5 Fat Loss “Rules” You Should Not Be Using With Your Clients by Stefan Ianev
Want to know the top 5 fat loss rules that you might've come across that are either completely unnecessary or could actually be hurting your client's progress?
I‘ve been in the fitness industry for over 15 years. I’ve studied under some of the top coaches in the world and worked with 100’s of clients. During that time I’ve tried nearly every diet and training program under the sun.
I have been in the fitness industry for over 15 years. I’ve studied under some of the top coaches in the world and worked with 100s of clients. During that time I have tried nearly every diet and training program under the sun.
While some worked better than others, recent research seems to suggest anything will work provided you create an energy deficit. That means that the plan that’s likely to work best for you long term is the one you are most likely to stick with.
So the good news is that dieting and training doesn’t have to be as bland and restrictive as we once thought. In this article I want to share with you the top 5 fat loss rules you might have come across that are either completely unnecessary or could actually be hurting your progress.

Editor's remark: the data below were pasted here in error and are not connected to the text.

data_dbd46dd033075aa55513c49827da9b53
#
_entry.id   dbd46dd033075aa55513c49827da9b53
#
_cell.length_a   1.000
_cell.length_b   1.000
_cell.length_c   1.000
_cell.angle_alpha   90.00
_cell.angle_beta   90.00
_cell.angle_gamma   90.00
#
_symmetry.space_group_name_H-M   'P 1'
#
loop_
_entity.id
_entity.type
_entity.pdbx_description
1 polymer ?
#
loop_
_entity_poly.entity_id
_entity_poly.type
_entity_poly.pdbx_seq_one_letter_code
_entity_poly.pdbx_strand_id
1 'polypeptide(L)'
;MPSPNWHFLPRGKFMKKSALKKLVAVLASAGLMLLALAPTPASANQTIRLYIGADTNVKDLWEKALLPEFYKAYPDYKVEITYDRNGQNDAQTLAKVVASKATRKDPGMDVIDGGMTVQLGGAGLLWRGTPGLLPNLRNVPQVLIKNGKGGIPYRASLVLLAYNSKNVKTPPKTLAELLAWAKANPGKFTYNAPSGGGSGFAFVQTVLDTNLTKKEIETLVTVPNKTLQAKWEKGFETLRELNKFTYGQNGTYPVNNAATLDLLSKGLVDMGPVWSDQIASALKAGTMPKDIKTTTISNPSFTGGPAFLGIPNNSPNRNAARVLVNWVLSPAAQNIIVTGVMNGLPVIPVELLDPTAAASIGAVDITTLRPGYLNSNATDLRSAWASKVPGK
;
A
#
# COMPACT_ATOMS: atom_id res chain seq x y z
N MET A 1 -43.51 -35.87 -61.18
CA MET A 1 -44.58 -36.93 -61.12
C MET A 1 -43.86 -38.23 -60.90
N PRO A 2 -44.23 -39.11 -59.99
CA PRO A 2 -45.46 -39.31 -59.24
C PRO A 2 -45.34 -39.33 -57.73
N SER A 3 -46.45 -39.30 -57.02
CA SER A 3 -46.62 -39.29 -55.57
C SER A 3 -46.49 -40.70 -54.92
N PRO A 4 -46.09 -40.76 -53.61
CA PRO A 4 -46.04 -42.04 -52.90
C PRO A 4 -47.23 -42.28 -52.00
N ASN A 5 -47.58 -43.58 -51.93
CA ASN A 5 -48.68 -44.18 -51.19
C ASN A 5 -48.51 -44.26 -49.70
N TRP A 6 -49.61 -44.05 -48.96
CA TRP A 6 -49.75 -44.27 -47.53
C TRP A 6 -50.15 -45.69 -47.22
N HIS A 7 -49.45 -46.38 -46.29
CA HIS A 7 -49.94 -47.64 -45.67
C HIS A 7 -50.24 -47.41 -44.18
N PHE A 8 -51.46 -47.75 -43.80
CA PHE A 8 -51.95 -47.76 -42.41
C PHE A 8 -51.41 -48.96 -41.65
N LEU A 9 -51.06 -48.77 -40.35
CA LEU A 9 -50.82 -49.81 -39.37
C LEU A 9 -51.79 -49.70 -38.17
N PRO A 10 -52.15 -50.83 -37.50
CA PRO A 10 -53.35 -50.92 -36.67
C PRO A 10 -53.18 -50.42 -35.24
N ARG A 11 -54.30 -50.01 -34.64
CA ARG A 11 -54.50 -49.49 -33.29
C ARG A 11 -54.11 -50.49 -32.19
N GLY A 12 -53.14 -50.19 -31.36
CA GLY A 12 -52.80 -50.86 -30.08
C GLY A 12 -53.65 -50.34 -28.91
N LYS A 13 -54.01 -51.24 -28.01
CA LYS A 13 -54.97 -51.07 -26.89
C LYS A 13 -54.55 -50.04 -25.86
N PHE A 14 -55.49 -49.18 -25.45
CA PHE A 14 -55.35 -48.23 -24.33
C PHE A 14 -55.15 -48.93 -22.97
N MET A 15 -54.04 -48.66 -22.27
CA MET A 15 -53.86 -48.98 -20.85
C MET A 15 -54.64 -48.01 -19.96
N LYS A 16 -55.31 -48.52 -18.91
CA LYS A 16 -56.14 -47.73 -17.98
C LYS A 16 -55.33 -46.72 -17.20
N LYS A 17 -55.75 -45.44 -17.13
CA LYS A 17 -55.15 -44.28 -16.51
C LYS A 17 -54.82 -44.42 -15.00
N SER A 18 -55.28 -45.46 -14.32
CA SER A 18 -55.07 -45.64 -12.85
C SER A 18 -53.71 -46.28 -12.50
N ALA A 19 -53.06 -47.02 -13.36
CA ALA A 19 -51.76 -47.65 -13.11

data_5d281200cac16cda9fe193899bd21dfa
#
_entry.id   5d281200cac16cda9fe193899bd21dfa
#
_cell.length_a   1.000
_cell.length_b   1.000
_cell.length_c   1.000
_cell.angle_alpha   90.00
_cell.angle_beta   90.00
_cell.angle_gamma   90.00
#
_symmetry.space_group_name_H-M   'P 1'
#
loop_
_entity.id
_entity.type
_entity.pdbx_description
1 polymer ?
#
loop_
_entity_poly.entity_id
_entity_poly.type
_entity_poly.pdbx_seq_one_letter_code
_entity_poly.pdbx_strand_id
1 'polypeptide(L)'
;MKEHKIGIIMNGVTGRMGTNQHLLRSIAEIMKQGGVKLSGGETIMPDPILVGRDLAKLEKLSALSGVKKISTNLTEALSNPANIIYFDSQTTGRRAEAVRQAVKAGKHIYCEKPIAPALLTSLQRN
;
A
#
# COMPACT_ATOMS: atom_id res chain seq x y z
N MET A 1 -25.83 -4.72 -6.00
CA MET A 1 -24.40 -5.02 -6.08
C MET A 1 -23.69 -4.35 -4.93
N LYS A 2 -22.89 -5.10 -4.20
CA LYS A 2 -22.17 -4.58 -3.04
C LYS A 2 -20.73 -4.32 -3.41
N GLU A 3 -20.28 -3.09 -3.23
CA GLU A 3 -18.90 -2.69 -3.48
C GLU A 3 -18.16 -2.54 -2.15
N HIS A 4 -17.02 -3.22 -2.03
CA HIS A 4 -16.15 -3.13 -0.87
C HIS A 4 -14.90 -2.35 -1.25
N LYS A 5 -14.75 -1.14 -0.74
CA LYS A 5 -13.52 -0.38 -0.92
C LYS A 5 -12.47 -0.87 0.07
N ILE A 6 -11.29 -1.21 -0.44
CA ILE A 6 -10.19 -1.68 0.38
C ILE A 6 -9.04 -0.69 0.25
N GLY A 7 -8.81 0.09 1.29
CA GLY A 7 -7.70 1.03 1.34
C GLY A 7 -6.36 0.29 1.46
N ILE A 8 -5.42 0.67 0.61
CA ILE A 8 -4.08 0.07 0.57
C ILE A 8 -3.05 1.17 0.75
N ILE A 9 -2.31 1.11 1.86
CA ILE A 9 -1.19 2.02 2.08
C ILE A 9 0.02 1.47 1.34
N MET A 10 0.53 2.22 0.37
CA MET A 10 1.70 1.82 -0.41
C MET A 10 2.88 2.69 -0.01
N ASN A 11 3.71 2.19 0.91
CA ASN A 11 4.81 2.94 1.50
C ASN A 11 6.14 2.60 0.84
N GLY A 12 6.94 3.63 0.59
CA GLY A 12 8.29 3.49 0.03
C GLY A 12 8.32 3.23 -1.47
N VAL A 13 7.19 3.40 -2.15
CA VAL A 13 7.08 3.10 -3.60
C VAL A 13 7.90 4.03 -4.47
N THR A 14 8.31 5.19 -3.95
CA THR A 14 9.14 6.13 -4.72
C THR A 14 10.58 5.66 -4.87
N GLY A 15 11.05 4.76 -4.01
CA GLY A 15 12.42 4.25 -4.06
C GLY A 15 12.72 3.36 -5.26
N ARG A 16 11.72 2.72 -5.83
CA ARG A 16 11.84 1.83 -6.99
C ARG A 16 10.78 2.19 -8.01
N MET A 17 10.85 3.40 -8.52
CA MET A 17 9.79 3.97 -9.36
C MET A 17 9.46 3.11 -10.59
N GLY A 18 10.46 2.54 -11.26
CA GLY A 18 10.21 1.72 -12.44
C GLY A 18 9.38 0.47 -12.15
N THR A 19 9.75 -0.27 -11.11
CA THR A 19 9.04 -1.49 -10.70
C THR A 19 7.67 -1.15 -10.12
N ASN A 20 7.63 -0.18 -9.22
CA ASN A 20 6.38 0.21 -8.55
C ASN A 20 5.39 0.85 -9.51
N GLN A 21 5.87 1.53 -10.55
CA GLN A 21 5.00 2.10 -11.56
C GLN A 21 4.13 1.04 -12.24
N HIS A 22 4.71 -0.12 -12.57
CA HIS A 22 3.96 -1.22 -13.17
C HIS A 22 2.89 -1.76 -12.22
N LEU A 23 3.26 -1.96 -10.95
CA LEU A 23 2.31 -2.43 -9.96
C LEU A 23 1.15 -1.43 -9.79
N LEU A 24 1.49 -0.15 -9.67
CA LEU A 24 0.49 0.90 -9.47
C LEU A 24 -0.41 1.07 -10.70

1. Ignoring Calories
One of the most pervasive myths about fat loss is that you do not need to worry about calories and you only need to restrict certain foods. In reality, this is by far the most important piece of the puzzle and the research is very clear on that.
Any diet that creates an energy deficit will work. Depending on your body type you may feel better on a given macro nutrient ratio but you still need to create an energy deficit.
Diets that claim you do not need to count calories are simply tricking you into eating less by eliminating certain food groups or an entire macro nutrient altogether.
Other than protein and fiber due to their thermic effect of digestion, there are no magical properties certain foods poses which make them more or less fattening. All foods are metabolized into energy. The devil is in the dose.
In fact studies show people tend to do better when they control portion sizes and follow a balanced diet verses eliminating certain foods or a macro group. Also you are less likely to develop micro nutrient deficiencies.
2. Extreme Caloric Restriction